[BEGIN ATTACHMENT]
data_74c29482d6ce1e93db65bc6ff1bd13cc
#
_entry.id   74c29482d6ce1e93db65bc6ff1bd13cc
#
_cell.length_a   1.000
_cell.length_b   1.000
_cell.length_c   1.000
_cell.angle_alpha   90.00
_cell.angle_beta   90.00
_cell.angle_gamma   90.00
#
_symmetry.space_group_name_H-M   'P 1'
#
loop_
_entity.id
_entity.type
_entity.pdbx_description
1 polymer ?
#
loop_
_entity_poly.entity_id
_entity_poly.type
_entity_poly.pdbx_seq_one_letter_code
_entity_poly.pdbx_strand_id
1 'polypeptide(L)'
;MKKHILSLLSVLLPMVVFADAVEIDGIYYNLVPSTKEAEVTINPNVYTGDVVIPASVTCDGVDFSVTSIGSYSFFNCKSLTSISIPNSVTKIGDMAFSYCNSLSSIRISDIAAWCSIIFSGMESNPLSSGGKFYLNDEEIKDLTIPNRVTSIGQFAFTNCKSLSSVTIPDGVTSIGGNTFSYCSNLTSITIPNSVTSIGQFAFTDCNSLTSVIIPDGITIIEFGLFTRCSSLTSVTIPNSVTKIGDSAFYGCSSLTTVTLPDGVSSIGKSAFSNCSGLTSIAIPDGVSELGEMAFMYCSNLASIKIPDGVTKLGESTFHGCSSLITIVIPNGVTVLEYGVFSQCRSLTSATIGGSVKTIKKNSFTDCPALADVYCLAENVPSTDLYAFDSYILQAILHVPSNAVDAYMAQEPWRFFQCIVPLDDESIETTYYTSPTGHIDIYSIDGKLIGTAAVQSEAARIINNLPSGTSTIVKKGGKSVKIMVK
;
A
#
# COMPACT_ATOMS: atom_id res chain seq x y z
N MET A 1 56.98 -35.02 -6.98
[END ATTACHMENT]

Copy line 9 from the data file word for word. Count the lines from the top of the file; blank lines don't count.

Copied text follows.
_cell.angle_beta   90.00